• Barriers - No one stands still waiting to be shot. They can get or wind up behind cover while running from you or to engage you. Contrary to Hollywood, drywall, car doors, and tables aren't cover, they're concealment and bullets zing right though.
  • Ammo failure - Bad primer and/or failure to expand.
  • Magazine failure - Magazine seizes up because of that pocket lint in that gun you refuse to clean because you want to see how long it'll go without it.

Those are just some right off the top of my head that I can think of on the fly. There are many more that they've covered in classes.

You need to remember the reality of things. They have the drop on you. They chose you while you're standing at the ATM, walking to your car, going into your home from your driveway, or while walking in an outdoor mall. We're simply going about our daily lives and they've been the one to always choose their victims. Don't let them label you a victim. Come prepared as you should.

Nothing about this is black and white. Carry enough gun. 9mm in the double digits or a single stack 9mm with a spare magazine or two. Carry medical as well. A tourniquet or something. Chances are, you may also wind up hurt.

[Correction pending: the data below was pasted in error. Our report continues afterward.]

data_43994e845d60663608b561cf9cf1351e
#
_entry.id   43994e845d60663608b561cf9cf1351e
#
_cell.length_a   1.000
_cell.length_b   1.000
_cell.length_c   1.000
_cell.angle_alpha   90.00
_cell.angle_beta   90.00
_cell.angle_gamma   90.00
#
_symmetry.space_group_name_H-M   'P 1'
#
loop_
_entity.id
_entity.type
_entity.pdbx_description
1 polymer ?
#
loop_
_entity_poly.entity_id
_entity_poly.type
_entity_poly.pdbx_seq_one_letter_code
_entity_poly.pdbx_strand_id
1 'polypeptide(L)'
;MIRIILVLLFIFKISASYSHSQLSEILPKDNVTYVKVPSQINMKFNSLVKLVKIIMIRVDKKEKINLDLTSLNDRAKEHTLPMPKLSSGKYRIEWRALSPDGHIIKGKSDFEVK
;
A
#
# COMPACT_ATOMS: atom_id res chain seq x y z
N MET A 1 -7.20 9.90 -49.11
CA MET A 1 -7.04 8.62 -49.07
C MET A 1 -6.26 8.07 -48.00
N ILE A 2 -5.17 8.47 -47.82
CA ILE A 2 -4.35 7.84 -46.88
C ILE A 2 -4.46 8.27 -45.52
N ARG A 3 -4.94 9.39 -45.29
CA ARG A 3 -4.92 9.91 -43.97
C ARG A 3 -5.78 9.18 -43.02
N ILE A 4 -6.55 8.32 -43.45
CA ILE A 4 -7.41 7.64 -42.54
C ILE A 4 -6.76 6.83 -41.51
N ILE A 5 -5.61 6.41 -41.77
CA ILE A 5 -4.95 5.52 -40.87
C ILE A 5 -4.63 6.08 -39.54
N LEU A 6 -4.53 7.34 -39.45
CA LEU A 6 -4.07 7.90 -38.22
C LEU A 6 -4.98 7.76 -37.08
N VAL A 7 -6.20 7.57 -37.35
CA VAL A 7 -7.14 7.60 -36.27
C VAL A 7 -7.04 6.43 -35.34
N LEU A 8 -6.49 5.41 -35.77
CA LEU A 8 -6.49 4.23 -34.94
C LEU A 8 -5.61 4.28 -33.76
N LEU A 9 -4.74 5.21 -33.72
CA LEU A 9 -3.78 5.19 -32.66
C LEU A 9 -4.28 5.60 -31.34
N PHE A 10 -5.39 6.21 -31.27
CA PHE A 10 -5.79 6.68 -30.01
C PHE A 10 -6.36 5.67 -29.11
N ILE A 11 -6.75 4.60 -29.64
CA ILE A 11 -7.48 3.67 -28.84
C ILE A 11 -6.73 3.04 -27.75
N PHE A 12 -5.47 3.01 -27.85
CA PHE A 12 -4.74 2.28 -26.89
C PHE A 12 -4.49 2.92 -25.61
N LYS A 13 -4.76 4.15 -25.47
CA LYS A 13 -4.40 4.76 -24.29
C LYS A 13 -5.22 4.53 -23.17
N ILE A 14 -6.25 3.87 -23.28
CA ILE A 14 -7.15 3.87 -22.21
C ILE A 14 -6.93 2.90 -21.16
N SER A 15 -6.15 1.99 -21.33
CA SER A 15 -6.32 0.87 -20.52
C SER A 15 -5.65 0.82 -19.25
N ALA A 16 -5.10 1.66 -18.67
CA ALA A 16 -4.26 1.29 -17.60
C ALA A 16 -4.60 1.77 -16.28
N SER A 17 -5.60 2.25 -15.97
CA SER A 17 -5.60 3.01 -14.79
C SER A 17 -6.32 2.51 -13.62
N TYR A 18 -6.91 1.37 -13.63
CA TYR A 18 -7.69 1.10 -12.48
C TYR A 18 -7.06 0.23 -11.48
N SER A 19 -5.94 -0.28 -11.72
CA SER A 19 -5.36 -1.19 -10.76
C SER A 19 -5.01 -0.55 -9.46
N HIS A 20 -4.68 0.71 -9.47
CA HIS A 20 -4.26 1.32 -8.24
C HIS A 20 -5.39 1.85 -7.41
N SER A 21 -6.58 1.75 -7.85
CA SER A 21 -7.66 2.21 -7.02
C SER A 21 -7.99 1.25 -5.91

And train, train, train.
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Old November 20, 2017, 09:13 PM   #143
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I'm sorry you were unable to comprehend the meaning of my post.
I understood it, I was trying to explain the error of you thinking.
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Old November 23, 2017, 01:11 PM   #144
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Originally Posted by Constantine View Post
Why focus on when everything goes right? 3 rounds, 3 seconds, 3 feet away, and in CandyLand?

We carry a gun in the first place for when things go wrong. When they go wrong, they go very wrong. Especially if we get a visit from our good friend Murphy.